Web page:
In the winter, nothing is worse than a cold house – especially if it’s because of an issue with your furnace. So, what should you do when you feel a chill and the temperature isn’t as high as the thermostat is set? Before you call a pro, here are 11 things to try when your furnace is not working.

1. Change The Filter

If your furnace is running but shutting off before the house warms up to the set temperature, you may have a dirty filter. The filter is the barrier that keeps the dirty air, allergens, dust, and pollen particles from entering your home. That’s why it’s so important to change your filter regularly. Once it gets clogged-up with all the stuff it’s protecting you from, the air won’t be able to flow as well through it and that may make your furnace dirtier and not function properly. Keep your filter clean or change it regularly to prevent furnace issues.

2. Check The Fuse Box/Circuit Breaker/Switches

It may seem obvious, but making sure there is actually power going to your furnace can often get overlooked. Technicians report going to more than one house where the only service needed for a broken furnace was actually turning it on! The same goes for checking the fuse box or circuit breaker. A flipped breaker or blown fuse can mean no power going to your furnace, which means no heat for you.

So, if you’re not hearing any sounds, like the furnace trying to start or the fan motor running, start by checking your fuse or circuit breaker. Sometimes it’s as easy as a simple reset. If that’s not the problem, check to see if someone accidentally (or kids playing) turned off the furnace at the furnace switch, which is usually found on the side of the unit.

3. Inspect The Thermostat 

This is another obvious one, but making sure your thermostat is set to the ‘heat’ setting is another big red flag that could be ignored. If it’s set to ‘cool’ or ‘off,’ you won’t get heat in your home. If it is on ‘heat,’ but set at a lower temperature than the air in the room, it won’t turn on. Try a few degrees higher and see if that helps kick it into gear. If it’s a programmable thermostat, check to make sure you have it set for the correct times. And remember, many thermostats use batteries. If you don’t know the last time the battery was replaced, you may be in need of a new one.

It’s a good maintenance plan to replace thermostat batteries every few months, and especially at the beginning of the heating season. It’s simple, inexpensive, and can avoid an inconvenient shutdown.

4. Make Sure The Gas Is On/Pilot Light Is Lit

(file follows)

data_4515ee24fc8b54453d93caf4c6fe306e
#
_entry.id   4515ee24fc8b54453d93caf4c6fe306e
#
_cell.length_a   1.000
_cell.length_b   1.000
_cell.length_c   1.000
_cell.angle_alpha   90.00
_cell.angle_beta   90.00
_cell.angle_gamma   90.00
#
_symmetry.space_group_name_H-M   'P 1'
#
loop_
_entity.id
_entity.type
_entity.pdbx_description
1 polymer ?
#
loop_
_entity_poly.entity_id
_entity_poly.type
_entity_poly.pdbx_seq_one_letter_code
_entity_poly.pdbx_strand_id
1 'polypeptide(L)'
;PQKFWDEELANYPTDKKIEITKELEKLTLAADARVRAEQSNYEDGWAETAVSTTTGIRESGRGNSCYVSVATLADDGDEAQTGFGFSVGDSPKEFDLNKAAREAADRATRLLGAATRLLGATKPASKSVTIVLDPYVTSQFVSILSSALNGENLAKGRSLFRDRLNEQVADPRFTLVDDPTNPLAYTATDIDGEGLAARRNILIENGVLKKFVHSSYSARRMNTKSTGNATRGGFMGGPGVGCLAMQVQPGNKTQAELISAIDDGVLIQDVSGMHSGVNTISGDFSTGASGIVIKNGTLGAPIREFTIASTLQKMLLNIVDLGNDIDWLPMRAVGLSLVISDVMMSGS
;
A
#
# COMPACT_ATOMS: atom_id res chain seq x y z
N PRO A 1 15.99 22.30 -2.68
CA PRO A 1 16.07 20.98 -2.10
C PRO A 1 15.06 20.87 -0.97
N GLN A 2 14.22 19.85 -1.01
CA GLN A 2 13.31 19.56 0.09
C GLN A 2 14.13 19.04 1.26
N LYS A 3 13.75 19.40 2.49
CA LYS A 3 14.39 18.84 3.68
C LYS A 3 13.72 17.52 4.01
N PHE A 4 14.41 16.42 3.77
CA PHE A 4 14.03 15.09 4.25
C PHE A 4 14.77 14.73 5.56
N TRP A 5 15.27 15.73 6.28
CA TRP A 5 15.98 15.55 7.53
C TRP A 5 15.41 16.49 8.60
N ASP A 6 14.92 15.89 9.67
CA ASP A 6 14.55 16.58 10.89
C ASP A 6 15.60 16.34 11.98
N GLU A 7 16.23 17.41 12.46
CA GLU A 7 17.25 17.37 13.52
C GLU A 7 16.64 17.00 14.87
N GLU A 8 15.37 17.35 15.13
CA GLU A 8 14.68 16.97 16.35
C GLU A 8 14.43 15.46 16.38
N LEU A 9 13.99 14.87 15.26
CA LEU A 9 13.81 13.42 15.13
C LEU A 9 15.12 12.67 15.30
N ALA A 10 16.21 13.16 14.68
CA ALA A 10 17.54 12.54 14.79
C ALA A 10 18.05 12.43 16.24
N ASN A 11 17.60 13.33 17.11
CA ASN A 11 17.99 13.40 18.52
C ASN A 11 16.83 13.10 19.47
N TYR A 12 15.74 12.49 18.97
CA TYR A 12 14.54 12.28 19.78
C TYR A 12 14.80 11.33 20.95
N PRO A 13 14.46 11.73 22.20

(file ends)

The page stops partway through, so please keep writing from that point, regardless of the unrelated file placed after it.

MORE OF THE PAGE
If you have ever turned off the gas valve, make sure it’s turned back on before you use your furnace or you’ll be getting no fuel going to your gas furnace – and you’ll need that in order for it to work. Older furnace models have a pilot light that also needs to be lit. Those models are usually more than 20 years old.

5. Clear Grilles And Vents

Are you hearing the air go on, but feeling no heat in some rooms of your home? That may mean an air register, grille, or vent is blocked in the room. Check to make sure registers are open and that furniture isn’t blocking the vents. Anything put in front of a register can restrict airflow and cause your furnace to overheat, work harder than it needs to, or just not have enough ‘oomph’ to get to where it needs to go.

6. Check For Blocked Ducts (Air Flow)

If you’ve checked your grilles and registers, but you’re still not getting heat to a few rooms of your home, it may mean you have blocked ducts or even a leaky duct that is letting the warm air escape before it reaches your room. Clear the ducts and make sure they are clean and sealed. Any obstructions like built-up dirt, dust, or even rodents can prevent the heat from getting to your rooms properly.

7. Make Sure Intake And Exhaust Vents Aren’t Blocked

Another airflow issue comes from the outside exhaust and intake being blocked. Sometimes leaves, debris, or even birds can get into your exhaust flue. You can clear it yourself if you are comfortable doing it, or hire a professional to do it for you.

8. Look For Corrosion and Dirt in the Furnace

If you feel comfortable doing it, turn off the power switch and remove the front panels of the furnace. Look for things that don’t belong – rusty components, corrosion, spider webs, insect remnants, etc. Lint and dirt can cause issues also. Compressed air or a vacuum may help to clean things up, but hire a pro to change any components that are corroded.

9. Clear Drain Lines

Both high-efficiency furnaces and boilers have drain lines to carry away the flue gas condensate. If the drain line is clogged with dirt, sediment, or mold, the furnace/boiler will stop working. Flush the drain lines if you suspect this could be the issue.

10. Reset the furnace.

Most modern furnaces with electronic ignition have a lockout mode if the ignition sequence fails. Given time, they usually reset on their own, but rather than wait, try turning off the furnace, wait a minute, then turn it back on. Lockouts can be caused by electrical brownouts or blackouts or by low gas pressure. If you’ve had any of those conditions, a reset may be all you need. Otherwise, if lockouts continue to occur, you’ll likely need to call in a professional.

11. Call For Maintenance

Last, but certainly not least, is to call for maintenance and service if your furnace stops working properly. With everything in life, once you start feeling uneasy doing something yourself, hire a pro to do it for you! By getting an HVAC technician who knows their stuff, it can bring you some peace of mind that you’re getting the job done right the first time.